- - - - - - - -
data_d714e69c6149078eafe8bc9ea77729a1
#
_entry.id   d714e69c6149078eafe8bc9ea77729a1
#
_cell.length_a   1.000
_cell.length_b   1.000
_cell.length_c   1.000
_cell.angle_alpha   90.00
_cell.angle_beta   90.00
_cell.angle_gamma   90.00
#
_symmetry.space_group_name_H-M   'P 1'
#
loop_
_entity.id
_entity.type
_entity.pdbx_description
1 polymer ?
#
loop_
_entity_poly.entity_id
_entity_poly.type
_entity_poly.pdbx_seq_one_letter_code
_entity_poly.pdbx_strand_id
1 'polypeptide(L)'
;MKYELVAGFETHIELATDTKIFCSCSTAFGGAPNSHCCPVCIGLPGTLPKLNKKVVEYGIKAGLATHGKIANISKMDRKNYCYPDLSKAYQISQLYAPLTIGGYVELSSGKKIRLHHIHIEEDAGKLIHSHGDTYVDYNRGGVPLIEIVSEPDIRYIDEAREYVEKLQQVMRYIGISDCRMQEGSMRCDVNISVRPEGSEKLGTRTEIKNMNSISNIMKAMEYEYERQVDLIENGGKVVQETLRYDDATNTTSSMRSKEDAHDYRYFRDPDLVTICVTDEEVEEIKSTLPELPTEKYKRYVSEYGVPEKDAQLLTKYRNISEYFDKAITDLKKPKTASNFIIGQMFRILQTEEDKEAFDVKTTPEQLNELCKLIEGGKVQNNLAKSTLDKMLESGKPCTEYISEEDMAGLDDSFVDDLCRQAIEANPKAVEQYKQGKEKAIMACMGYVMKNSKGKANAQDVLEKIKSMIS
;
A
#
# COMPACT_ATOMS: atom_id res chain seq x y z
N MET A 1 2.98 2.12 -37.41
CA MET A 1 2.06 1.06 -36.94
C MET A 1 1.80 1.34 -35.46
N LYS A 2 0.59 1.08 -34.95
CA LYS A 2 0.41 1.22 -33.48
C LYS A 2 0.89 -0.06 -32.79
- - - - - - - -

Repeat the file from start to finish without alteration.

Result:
data_d714e69c6149078eafe8bc9ea77729a1
#
_entry.id   d714e69c6149078eafe8bc9ea77729a1
#
_cell.length_a   1.000
_cell.length_b   1.000
_cell.length_c   1.000
_cell.angle_alpha   90.00
_cell.angle_beta   90.00
_cell.angle_gamma   90.00
#
_symmetry.space_group_name_H-M   'P 1'
#
loop_
_entity.id
_entity.type
_entity.pdbx_description
1 polymer ?
#
loop_
_entity_poly.entity_id
_entity_poly.type
_entity_poly.pdbx_seq_one_letter_code
_entity_poly.pdbx_strand_id
1 'polypeptide(L)'
;MKYELVAGFETHIELATDTKIFCSCSTAFGGAPNSHCCPVCIGLPGTLPKLNKKVVEYGIKAGLATHGKIANISKMDRKNYCYPDLSKAYQISQLYAPLTIGGYVELSSGKKIRLHHIHIEEDAGKLIHSHGDTYVDYNRGGVPLIEIVSEPDIRYIDEAREYVEKLQQVMRYIGISDCRMQEGSMRCDVNISVRPEGSEKLGTRTEIKNMNSISNIMKAMEYEYERQVDLIENGGKVVQETLRYDDATNTTSSMRSKEDAHDYRYFRDPDLVTICVTDEEVEEIKSTLPELPTEKYKRYVSEYGVPEKDAQLLTKYRNISEYFDKAITDLKKPKTASNFIIGQMFRILQTEEDKEAFDVKTTPEQLNELCKLIEGGKVQNNLAKSTLDKMLESGKPCTEYISEEDMAGLDDSFVDDLCRQAIEANPKAVEQYKQGKEKAIMACMGYVMKNSKGKANAQDVLEKIKSMIS
;
A
#
# COMPACT_ATOMS: atom_id res chain seq x y z
N MET A 1 2.98 2.12 -37.41
CA MET A 1 2.06 1.06 -36.94
C MET A 1 1.80 1.34 -35.46
N LYS A 2 0.59 1.08 -34.95
CA LYS A 2 0.41 1.22 -33.48
C LYS A 2 0.89 -0.06 -32.79